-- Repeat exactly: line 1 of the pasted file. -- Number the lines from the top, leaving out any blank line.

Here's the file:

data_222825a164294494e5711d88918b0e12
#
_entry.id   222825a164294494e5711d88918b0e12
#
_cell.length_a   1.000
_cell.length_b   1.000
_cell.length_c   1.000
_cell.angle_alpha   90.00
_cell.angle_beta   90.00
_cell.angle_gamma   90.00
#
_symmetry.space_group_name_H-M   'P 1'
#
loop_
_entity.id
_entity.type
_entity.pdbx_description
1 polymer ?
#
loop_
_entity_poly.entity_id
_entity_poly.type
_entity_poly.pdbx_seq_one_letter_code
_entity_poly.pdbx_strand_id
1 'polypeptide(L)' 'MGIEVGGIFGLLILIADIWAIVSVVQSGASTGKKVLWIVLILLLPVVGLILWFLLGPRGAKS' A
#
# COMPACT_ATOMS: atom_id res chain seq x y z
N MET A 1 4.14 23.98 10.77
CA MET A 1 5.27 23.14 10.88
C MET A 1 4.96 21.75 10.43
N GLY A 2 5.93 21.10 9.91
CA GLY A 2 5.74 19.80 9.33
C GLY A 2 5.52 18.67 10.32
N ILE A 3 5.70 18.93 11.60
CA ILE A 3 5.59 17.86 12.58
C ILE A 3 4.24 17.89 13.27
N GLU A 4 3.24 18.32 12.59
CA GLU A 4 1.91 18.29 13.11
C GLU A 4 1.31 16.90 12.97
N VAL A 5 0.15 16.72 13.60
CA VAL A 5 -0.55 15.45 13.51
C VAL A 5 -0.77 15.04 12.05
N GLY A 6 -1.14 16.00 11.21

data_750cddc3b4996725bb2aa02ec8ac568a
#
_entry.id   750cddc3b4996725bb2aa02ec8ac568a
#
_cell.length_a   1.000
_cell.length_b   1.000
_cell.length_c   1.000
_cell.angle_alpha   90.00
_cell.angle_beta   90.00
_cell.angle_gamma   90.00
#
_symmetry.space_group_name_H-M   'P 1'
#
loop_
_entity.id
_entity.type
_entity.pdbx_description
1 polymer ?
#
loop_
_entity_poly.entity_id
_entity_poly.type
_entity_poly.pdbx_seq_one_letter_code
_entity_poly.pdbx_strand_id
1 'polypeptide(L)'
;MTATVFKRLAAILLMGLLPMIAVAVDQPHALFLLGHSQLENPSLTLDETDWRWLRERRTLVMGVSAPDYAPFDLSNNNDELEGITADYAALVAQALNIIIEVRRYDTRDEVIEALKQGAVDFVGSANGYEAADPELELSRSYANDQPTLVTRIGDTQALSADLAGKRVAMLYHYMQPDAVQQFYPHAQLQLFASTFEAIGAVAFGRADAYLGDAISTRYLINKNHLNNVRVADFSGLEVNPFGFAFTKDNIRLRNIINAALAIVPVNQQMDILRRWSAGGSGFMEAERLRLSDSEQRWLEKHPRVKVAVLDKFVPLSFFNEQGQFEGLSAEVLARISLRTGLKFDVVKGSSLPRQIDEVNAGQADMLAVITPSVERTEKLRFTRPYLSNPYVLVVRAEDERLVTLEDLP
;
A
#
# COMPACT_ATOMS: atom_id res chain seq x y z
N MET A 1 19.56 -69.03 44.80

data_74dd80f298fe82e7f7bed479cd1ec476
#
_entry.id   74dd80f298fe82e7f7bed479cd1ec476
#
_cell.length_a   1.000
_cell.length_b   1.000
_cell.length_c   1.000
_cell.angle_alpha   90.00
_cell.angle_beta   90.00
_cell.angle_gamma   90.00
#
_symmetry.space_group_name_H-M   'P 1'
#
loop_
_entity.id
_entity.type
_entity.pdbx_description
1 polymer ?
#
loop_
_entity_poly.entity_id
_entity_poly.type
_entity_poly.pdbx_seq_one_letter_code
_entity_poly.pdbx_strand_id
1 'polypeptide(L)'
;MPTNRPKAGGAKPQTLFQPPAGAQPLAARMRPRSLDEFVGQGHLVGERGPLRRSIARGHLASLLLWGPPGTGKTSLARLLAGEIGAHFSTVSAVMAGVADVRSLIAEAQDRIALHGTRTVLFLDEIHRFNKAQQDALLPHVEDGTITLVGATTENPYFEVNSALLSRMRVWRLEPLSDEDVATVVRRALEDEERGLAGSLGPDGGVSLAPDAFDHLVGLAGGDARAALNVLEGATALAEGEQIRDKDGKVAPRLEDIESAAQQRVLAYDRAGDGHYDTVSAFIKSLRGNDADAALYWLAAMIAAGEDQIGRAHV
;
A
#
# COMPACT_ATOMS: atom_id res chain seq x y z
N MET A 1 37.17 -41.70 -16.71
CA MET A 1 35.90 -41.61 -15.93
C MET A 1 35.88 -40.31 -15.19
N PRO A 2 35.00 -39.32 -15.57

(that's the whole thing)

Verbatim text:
data_222825a164294494e5711d88918b0e12